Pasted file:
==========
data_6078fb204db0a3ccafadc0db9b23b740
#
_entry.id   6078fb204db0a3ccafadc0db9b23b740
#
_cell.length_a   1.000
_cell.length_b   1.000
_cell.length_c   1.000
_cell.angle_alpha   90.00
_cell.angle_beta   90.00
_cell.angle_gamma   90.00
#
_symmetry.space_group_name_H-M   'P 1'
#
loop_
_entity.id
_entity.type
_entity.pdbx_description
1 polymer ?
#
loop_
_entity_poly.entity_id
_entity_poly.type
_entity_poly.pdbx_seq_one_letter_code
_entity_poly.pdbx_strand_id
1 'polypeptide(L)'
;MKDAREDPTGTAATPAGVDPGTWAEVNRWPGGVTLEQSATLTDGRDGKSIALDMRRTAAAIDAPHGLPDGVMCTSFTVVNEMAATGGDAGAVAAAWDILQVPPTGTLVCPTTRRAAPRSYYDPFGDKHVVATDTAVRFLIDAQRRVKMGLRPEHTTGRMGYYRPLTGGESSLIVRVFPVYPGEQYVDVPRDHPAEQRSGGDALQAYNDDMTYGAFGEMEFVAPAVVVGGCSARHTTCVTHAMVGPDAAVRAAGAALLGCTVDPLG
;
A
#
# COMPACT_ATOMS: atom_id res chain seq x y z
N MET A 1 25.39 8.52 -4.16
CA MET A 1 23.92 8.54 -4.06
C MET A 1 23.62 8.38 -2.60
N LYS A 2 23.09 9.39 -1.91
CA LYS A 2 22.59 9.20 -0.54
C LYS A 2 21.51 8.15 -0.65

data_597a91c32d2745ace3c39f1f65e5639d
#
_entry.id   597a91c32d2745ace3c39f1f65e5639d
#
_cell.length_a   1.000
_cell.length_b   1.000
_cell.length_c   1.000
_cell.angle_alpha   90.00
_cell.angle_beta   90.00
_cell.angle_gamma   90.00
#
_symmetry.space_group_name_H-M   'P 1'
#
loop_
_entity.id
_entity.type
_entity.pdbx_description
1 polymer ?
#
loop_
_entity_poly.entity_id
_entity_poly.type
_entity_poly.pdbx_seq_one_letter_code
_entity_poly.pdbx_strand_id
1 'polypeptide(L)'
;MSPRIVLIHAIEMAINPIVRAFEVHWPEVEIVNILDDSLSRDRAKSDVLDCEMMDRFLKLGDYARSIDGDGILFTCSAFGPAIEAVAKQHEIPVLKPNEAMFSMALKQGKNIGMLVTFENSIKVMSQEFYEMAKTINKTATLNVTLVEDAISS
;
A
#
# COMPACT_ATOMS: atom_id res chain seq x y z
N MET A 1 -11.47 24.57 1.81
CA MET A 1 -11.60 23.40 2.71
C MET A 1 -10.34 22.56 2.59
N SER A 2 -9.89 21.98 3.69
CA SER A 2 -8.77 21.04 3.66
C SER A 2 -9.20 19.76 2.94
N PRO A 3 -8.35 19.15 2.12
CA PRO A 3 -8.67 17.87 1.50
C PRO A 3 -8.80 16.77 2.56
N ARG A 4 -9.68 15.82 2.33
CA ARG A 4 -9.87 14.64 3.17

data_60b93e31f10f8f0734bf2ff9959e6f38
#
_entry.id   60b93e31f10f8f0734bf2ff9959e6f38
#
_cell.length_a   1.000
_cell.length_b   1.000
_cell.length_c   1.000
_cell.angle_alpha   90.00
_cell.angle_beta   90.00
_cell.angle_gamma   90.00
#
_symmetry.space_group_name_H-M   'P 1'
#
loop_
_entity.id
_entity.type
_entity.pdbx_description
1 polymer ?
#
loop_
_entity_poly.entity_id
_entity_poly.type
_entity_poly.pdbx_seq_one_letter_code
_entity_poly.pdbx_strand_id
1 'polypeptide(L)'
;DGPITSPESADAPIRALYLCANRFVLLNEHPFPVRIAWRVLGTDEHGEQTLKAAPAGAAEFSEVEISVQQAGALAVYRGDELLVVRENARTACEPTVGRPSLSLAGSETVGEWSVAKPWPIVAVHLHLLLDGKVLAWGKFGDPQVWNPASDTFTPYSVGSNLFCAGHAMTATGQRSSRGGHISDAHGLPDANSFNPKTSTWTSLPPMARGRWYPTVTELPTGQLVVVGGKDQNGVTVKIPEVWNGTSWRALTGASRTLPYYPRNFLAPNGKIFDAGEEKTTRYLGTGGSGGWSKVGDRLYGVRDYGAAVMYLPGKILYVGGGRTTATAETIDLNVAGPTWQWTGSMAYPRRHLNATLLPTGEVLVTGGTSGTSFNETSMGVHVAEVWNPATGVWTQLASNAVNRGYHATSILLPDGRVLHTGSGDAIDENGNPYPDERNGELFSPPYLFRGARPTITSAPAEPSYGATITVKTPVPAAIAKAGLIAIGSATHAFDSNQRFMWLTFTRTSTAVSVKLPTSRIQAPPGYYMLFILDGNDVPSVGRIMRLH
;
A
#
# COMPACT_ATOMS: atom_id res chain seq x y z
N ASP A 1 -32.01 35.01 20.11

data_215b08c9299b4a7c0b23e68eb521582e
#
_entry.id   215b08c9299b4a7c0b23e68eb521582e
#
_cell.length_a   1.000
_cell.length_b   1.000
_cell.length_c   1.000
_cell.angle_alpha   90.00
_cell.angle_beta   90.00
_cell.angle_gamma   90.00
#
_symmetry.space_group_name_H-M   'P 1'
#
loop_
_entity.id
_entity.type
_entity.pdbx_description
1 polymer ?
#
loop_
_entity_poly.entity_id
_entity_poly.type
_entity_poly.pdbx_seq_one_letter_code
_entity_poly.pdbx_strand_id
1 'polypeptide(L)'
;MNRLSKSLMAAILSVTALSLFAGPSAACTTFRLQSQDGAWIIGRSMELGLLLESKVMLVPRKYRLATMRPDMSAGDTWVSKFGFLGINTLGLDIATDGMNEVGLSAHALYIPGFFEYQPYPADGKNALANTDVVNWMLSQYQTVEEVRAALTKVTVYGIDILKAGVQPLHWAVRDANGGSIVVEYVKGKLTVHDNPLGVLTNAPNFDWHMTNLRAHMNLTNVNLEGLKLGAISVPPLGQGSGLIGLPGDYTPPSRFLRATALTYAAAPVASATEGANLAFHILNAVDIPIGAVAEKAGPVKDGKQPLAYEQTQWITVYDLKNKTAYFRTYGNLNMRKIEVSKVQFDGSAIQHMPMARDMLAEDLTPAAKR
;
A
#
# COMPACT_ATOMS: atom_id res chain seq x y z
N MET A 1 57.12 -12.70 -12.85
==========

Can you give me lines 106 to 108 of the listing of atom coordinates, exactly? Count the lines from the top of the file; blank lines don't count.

#
# COMPACT_ATOMS: atom_id res chain seq x y z
N ASP A 1 -32.01 35.01 20.11